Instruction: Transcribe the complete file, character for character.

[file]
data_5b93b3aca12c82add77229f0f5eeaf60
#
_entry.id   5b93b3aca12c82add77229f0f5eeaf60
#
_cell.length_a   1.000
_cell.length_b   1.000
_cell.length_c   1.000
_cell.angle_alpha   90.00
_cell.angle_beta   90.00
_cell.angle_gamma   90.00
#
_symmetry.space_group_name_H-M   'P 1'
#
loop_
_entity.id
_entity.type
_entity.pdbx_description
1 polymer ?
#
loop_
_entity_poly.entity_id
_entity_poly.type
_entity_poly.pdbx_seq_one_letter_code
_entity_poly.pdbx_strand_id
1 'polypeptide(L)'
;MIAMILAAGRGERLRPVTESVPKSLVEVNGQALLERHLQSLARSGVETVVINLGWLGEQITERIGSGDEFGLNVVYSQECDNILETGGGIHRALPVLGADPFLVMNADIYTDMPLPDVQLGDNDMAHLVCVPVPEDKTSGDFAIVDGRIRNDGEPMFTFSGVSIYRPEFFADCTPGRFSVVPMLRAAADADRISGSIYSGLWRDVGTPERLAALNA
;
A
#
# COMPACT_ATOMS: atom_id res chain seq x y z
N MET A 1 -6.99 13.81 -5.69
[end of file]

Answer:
data_5b93b3aca12c82add77229f0f5eeaf60
#
_entry.id   5b93b3aca12c82add77229f0f5eeaf60
#
_cell.length_a   1.000
_cell.length_b   1.000
_cell.length_c   1.000
_cell.angle_alpha   90.00
_cell.angle_beta   90.00
_cell.angle_gamma   90.00
#
_symmetry.space_group_name_H-M   'P 1'
#
loop_
_entity.id
_entity.type
_entity.pdbx_description
1 polymer ?
#
loop_
_entity_poly.entity_id
_entity_poly.type
_entity_poly.pdbx_seq_one_letter_code
_entity_poly.pdbx_strand_id
1 'polypeptide(L)'
;MIAMILAAGRGERLRPVTESVPKSLVEVNGQALLERHLQSLARSGVETVVINLGWLGEQITERIGSGDEFGLNVVYSQECDNILETGGGIHRALPVLGADPFLVMNADIYTDMPLPDVQLGDNDMAHLVCVPVPEDKTSGDFAIVDGRIRNDGEPMFTFSGVSIYRPEFFADCTPGRFSVVPMLRAAADADRISGSIYSGLWRDVGTPERLAALNA
;
A
#
# COMPACT_ATOMS: atom_id res chain seq x y z
N MET A 1 -6.99 13.81 -5.69